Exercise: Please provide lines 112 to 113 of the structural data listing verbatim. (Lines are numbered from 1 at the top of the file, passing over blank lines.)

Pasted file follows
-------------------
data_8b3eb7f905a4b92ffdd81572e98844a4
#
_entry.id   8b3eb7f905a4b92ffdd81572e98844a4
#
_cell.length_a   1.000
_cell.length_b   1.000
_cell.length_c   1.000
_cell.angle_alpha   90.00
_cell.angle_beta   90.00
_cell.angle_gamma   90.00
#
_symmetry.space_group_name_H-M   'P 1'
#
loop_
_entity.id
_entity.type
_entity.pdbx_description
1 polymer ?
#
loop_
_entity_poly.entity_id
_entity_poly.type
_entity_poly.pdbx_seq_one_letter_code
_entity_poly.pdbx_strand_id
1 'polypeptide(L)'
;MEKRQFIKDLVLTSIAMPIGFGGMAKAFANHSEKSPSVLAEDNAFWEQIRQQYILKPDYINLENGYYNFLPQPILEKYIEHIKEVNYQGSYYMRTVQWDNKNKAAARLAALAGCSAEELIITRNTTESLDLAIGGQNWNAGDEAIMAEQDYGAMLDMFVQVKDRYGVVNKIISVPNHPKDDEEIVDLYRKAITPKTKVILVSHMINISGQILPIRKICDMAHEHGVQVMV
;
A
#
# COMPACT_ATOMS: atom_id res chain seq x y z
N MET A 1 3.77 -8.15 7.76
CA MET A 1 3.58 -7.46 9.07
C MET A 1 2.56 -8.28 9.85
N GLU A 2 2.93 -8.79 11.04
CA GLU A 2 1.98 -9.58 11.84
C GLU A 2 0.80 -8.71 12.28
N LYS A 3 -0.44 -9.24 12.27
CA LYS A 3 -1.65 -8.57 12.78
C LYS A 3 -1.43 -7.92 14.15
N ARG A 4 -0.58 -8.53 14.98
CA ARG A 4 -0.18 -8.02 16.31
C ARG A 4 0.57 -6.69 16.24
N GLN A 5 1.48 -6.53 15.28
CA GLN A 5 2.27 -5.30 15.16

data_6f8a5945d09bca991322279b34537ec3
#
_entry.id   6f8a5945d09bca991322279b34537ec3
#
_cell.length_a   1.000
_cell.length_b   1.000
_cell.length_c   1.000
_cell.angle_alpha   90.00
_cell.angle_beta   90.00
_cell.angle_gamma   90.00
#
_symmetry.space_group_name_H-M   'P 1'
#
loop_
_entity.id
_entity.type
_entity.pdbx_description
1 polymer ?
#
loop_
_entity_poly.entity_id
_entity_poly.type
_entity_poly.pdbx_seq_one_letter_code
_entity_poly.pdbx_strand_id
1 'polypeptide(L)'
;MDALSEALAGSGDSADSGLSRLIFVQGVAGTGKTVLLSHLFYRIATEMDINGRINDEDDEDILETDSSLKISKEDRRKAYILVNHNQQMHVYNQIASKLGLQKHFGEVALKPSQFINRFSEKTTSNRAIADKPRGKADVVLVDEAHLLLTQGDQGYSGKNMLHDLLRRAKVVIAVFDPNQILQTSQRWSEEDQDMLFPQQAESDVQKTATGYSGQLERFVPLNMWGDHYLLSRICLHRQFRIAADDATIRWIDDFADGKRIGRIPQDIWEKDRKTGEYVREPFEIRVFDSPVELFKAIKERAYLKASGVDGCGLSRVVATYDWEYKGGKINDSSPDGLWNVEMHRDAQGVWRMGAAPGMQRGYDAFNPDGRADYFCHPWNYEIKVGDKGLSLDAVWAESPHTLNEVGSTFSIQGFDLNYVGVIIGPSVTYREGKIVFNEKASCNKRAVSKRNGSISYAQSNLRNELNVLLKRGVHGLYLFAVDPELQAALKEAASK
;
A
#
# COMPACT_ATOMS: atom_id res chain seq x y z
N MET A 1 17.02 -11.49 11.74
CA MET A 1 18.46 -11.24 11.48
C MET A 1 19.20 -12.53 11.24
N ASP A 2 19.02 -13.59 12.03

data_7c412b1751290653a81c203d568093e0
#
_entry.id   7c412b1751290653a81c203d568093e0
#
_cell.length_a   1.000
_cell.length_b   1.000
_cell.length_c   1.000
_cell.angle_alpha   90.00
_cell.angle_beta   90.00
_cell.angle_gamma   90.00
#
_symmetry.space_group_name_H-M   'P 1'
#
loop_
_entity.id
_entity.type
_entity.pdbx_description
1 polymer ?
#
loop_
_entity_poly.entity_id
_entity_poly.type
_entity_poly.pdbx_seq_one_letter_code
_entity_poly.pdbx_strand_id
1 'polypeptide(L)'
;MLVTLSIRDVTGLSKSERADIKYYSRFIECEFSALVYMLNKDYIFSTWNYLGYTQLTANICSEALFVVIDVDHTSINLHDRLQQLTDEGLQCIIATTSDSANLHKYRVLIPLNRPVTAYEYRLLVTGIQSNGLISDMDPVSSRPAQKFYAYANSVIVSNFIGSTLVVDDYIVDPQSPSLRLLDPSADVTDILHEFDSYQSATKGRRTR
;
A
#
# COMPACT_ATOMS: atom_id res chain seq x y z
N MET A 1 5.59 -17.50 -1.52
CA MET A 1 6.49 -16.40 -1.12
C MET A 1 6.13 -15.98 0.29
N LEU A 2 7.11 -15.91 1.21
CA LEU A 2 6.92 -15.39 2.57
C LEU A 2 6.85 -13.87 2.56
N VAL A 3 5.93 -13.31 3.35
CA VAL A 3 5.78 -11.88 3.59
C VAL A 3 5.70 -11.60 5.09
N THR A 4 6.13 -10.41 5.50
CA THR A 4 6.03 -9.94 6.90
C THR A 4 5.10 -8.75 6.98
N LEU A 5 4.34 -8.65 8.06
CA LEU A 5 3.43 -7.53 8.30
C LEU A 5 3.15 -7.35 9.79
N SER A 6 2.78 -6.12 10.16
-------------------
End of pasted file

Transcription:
N LEU A 2 7.11 -15.91 1.21
CA LEU A 2 6.92 -15.39 2.57